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SEEFOR 1 (1): 28-40
DOI: http://dx.doi.org/10.15177/seefor.10-04

Original scientific paper

 

Gap-phase Regeneration of a Central-European Sessile Oak-Hornbeam Forest


Tamás Tobisch 1*


1 Forest Research Institute, Department of Ecology and Silviculture, Várkerület 30/A, H-9600 Sárvár, Hungary

 * Corresponding author: e-mail: tobischt@citromail.hu  

Citation:
TOBISCH T 2010 Gap-phase Regeneration of a Central-European Sessile Oak-Hornbeam Forest. South-east Eur for 1 (1): 28-40. DOI: http://dx.doi.org/10.15177/seefor.10-04


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Abstract

Background and Purpose: Gap cutting can be regarded as a regeneration tool of close-to-nature forestry. However, very little is known about the gap-phase regeneration of sessile oak. This paper examines height growth of sessile oak (Quercus petraea) and hornbeam (Carpinus betulus) seedlings, as well as, spread of blackberry (Rubus fruticosus) in circular gaps of various sizes.
Material and Methods: Three gaps of 15 m (G15), three gaps of 30 m (G30) and two gaps of 45 m (G45) in diameter were cut in a sessile oak-hornbeam forest. Height of sessile oak and hornbeam seedlings, as well as, cover of soil moisture indicator plants and that of blackberry were monitored until the fourth year of the regeneration.
Results and Conclusion: ISessile oak grew faster in G30 than in G15, but the two larger gap types did not differ in this aspect. Intensity of hornbeam seedling development increased with gap size. Proliferation rate of blackberry was the highest in G45. Within the gaps, both sessile oak and hornbeam were the tallest in the centres. In the northern parts, competition ability of hornbeam decreased relatively to that of sessile oak. For spread of blackberry, the west locations were the most optimal. Development of both of sessile oak and hornbeam seedlings was related to soil moisture as indicated by the herb layer. It was concluded that regeneration of sessile oak could be made more secure if starting it with cutting small gaps (e.g. 0.5 tree height) and if these gaps are enlarged then gradually.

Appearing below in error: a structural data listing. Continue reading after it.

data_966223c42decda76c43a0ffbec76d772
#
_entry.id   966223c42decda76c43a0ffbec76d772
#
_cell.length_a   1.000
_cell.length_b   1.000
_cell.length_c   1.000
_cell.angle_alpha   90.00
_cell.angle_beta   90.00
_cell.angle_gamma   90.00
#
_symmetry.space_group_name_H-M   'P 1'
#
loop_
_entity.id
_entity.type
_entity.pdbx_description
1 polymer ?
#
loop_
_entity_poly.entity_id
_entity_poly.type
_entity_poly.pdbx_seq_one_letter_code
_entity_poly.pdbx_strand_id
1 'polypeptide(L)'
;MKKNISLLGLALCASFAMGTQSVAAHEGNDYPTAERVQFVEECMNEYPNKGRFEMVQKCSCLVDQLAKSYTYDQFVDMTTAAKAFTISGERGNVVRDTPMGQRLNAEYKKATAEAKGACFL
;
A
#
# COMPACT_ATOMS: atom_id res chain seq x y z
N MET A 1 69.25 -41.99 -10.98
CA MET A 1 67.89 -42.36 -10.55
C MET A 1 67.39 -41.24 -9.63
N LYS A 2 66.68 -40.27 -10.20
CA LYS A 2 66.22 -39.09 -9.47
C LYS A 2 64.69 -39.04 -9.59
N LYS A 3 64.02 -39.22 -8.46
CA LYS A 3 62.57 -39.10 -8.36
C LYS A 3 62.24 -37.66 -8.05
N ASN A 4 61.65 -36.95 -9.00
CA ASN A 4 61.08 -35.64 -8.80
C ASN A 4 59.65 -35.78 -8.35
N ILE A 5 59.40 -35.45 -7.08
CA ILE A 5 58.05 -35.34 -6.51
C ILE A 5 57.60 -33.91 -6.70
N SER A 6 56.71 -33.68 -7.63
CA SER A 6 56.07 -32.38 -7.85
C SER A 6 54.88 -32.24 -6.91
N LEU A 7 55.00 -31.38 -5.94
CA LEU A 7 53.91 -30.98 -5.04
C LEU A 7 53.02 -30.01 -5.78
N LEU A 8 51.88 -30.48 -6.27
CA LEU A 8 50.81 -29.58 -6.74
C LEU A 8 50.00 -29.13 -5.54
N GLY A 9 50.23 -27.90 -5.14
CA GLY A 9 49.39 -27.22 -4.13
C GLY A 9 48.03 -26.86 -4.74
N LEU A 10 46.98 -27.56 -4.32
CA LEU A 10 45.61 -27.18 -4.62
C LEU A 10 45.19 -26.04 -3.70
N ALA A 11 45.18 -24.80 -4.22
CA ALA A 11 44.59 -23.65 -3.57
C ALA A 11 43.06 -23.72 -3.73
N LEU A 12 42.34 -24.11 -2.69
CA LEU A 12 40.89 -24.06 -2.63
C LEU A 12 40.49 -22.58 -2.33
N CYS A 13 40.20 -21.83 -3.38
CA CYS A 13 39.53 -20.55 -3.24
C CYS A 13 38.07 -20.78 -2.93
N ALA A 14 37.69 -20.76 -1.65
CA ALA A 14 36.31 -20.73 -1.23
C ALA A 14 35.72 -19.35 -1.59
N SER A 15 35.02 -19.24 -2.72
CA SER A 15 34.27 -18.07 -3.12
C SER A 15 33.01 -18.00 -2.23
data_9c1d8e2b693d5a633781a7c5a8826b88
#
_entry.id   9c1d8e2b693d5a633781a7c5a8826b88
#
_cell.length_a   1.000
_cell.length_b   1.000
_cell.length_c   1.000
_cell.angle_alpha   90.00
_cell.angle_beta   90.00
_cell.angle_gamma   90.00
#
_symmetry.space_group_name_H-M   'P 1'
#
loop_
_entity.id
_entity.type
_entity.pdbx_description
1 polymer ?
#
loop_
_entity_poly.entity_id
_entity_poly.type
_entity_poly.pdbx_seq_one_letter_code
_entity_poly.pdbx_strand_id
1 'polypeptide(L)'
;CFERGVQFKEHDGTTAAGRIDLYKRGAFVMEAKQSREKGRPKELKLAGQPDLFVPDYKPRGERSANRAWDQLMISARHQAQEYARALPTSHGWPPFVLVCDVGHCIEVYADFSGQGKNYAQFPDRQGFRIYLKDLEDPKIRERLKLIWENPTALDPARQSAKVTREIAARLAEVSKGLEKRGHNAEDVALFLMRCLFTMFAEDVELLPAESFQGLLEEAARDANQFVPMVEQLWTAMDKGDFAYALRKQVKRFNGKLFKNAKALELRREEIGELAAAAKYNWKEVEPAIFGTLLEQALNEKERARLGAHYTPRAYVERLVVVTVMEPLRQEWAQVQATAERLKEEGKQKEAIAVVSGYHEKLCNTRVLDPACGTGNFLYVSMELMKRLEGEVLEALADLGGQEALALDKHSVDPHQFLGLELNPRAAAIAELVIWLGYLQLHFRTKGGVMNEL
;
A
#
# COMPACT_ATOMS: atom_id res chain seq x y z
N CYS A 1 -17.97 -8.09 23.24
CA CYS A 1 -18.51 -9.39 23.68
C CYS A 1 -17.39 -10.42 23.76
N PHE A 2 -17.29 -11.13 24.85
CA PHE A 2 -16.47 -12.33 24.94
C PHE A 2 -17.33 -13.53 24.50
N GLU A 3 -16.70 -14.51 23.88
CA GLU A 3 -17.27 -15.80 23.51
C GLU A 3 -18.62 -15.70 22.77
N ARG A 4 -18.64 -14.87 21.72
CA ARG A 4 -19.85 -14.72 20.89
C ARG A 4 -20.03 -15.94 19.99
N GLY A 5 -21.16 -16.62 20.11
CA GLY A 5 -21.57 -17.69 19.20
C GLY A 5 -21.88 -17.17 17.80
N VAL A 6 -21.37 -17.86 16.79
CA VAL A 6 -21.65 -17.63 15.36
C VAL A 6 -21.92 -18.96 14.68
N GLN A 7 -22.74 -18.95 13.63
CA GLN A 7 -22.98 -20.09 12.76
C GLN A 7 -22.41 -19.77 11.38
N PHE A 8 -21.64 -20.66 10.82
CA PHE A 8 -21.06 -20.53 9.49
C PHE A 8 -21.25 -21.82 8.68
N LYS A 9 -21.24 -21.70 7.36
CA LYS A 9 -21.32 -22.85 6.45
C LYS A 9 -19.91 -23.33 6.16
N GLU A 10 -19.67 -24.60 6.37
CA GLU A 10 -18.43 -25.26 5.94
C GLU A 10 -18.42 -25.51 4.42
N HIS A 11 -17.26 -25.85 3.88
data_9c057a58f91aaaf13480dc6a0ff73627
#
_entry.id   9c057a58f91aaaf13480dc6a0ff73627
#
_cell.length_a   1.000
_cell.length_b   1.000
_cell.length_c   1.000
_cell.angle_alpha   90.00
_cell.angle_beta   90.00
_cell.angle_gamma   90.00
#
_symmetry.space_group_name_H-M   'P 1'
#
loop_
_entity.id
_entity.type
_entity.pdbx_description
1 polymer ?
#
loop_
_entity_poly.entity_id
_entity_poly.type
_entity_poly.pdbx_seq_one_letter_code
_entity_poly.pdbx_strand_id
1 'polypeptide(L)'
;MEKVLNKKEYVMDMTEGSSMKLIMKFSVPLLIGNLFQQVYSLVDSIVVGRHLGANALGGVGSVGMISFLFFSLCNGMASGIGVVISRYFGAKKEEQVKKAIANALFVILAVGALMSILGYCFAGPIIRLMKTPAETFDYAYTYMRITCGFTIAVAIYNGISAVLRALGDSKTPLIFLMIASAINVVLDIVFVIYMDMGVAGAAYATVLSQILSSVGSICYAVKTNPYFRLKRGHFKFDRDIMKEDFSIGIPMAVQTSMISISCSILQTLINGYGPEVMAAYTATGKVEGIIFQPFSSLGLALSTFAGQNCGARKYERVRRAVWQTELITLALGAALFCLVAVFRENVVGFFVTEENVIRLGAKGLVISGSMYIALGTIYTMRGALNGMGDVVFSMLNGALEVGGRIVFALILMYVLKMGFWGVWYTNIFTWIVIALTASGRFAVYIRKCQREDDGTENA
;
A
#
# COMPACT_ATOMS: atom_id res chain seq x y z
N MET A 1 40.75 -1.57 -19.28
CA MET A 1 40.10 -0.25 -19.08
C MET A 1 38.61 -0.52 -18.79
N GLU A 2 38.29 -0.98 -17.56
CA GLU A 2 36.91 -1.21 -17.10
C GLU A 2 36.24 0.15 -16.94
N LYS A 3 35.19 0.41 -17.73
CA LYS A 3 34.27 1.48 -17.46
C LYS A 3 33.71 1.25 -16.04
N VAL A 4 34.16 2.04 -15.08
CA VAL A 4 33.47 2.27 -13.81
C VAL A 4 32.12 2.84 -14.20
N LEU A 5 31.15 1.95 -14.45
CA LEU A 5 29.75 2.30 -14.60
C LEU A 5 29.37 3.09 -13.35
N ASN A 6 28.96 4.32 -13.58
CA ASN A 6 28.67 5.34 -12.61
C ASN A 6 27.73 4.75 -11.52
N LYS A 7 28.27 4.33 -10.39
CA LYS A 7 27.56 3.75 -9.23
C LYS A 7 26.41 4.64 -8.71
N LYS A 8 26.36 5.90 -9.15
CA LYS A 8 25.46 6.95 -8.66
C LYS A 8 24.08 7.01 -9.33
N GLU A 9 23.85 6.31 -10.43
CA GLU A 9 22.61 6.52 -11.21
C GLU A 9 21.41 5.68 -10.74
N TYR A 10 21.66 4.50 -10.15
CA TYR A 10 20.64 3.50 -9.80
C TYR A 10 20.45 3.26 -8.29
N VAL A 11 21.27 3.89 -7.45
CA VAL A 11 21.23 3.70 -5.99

Keywords: Quercus petraea, Carpinus betulus, Rubus fruticosus, regeneration, gap, soil moisture



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© 2015 by the Croatian Forest Research Institute. This is an Open Access paper distributed under the terms of the Creative Commons Attribution License (http://creativecommons.org/licenses/by/4.0).